Concert Reviews

Stephen O'Sicky of Caterpillars: "I Love Old School Emo. That's Who I Am."

Local act Caterpillars won't play their next show until July 20 at the Crown and Harp, but until then, they have a new record to finish. They took some time out at the Double Wide a few weeks ago and discussed what they're up to, their first musical obsessions, and how they feel about the (still) dreaded word, emo.

Who was the first band that you loved? Like, obsessed over. Stephen O'Sicky (drums): Obsessed with? First band?

Don't be ashamed if it's Dashboard Confessional. O'Sicky: I want to say Sunny Day Real Estate, but first band had to be Fugazi.

Any record in particular? O'Sicky: End Hits.

Really? O'Sicky: Don't judge me!

No! A lot of people say End Hits was when the band was falling out. Nope: the band was still pretty awesome. O'Sicky: I love End Hits. My favorite song, "No Surprise," is on there. I think this was the first band in this genre that I fell in love with. Christopher Robinson (vocals, guitar): The Offspring was the first band that I heard and got into, but there were two bands that got me into indie rock: The Appleseed Cast and Minus The Bear. I got their first record and it opened new doors. Drew Black (guitar): For me, I was a big fan of Third Eye Blind. Followed them from the beginning. They've changed their sound a lot now, but I think their first CD could be called a greatest hits album because every song is like a hit.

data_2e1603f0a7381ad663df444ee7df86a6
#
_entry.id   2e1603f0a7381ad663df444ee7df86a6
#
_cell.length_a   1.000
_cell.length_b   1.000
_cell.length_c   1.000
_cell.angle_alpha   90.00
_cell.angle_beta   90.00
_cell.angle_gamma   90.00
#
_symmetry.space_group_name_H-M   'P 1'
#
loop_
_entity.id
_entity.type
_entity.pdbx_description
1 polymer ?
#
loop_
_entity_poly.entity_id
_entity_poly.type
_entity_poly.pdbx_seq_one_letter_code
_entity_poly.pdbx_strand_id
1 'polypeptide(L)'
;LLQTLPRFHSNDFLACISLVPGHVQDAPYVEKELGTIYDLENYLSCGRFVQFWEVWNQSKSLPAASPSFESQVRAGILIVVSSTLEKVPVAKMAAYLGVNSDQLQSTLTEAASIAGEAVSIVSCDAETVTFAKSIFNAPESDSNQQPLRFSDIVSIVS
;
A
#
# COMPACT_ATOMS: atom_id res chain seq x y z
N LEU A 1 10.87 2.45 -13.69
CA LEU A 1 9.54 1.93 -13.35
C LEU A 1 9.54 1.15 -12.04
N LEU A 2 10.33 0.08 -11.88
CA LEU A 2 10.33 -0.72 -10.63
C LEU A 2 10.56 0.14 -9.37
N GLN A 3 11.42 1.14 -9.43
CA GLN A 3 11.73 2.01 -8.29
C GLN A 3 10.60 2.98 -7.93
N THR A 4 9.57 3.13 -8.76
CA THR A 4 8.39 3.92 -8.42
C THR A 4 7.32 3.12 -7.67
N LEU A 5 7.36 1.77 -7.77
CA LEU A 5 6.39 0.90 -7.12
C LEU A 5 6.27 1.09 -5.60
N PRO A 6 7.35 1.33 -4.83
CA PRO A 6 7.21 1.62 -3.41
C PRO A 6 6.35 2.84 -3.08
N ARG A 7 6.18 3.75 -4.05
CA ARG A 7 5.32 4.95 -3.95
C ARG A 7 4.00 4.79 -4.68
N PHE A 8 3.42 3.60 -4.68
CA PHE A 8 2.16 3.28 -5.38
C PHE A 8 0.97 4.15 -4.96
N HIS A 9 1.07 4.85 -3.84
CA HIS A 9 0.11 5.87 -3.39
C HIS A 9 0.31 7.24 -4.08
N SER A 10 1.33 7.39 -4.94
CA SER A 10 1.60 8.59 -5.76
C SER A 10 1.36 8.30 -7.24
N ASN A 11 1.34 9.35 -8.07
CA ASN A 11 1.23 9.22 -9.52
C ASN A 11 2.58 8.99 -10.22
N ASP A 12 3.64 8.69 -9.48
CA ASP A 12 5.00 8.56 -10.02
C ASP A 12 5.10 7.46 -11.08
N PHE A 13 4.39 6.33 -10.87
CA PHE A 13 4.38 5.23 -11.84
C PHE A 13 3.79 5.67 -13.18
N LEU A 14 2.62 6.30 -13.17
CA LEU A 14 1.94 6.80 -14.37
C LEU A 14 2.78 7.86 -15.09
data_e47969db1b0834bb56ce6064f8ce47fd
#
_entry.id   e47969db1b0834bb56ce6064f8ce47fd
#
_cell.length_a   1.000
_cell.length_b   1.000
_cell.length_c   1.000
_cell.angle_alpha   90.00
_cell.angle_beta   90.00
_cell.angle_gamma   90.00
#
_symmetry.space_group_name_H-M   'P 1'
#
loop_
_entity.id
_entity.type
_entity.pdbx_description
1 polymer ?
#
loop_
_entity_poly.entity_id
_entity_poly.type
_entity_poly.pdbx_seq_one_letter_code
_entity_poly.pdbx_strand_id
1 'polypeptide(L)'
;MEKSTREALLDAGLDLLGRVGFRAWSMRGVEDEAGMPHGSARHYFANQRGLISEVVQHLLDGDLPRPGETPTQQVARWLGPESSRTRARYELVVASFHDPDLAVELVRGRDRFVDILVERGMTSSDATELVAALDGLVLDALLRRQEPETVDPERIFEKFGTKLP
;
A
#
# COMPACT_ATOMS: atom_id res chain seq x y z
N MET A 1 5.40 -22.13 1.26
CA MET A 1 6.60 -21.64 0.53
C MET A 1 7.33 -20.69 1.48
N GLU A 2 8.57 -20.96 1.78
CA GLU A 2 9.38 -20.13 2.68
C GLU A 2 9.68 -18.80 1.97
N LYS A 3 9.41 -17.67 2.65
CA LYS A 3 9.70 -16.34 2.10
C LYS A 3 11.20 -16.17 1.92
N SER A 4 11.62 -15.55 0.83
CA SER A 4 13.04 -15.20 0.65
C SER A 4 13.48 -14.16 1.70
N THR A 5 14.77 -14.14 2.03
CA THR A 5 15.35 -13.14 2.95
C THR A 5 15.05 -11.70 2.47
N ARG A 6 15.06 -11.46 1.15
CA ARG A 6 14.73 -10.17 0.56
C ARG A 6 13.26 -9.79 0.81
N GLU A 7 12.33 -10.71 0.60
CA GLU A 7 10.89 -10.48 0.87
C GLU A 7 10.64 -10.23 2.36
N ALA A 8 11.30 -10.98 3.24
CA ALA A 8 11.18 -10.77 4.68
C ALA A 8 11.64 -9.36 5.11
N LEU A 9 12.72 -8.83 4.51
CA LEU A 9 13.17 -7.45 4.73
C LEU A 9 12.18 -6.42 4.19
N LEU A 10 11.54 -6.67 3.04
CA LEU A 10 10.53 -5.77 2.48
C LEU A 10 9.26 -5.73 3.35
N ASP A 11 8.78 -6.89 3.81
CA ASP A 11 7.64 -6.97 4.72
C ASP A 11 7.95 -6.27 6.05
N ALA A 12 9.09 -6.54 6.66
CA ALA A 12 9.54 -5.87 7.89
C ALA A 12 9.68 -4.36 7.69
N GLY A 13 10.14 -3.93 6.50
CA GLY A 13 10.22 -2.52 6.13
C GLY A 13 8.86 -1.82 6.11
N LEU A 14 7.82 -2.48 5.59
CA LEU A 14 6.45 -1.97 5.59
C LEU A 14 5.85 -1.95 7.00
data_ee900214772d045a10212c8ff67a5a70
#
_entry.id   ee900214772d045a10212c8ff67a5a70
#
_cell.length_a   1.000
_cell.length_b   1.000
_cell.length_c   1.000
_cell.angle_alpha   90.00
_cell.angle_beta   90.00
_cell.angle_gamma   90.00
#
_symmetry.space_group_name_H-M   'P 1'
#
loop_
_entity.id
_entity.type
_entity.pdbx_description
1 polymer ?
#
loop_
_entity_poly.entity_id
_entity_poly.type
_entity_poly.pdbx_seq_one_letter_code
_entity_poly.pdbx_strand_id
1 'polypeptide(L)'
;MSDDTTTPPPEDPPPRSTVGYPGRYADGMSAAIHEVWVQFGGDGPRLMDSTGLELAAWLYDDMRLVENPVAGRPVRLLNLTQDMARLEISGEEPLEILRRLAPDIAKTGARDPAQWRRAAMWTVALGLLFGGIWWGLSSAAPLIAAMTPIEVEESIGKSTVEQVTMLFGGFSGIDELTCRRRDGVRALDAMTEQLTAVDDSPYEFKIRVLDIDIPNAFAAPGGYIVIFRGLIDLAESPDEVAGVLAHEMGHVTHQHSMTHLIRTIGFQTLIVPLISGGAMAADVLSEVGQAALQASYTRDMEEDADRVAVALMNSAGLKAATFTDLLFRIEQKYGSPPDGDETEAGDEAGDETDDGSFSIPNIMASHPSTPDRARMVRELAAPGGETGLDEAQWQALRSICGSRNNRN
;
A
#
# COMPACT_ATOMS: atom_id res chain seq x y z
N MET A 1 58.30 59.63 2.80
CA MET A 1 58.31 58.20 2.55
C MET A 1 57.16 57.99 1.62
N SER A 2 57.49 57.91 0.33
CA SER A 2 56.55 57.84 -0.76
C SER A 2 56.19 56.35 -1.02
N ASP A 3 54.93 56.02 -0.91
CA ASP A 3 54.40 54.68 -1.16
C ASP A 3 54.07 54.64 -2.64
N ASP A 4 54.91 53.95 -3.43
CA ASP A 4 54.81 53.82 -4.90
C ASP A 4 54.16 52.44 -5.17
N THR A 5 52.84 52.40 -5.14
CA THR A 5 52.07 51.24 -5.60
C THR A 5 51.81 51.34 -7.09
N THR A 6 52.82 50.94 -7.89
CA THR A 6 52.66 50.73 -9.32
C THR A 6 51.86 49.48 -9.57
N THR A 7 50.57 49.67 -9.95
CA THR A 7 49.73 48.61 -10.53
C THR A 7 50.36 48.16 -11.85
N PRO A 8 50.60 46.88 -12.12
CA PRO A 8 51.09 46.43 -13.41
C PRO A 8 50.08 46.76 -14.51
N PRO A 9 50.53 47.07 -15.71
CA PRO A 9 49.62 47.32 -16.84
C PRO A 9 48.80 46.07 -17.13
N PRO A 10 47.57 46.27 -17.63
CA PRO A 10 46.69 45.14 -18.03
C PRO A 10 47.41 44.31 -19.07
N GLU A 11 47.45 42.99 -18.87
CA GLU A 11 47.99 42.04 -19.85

They released like five singles off of it. Black: Yeah! It's ridiculous. It's a very well-written album. It's raw, but it's a good album. Got me interested in playing guitar. Ben Love (bass): When I was little, there were two bands. My parents listened to oldies and I always gravitated towards The Beatles and this really cheesy Christian rap . . .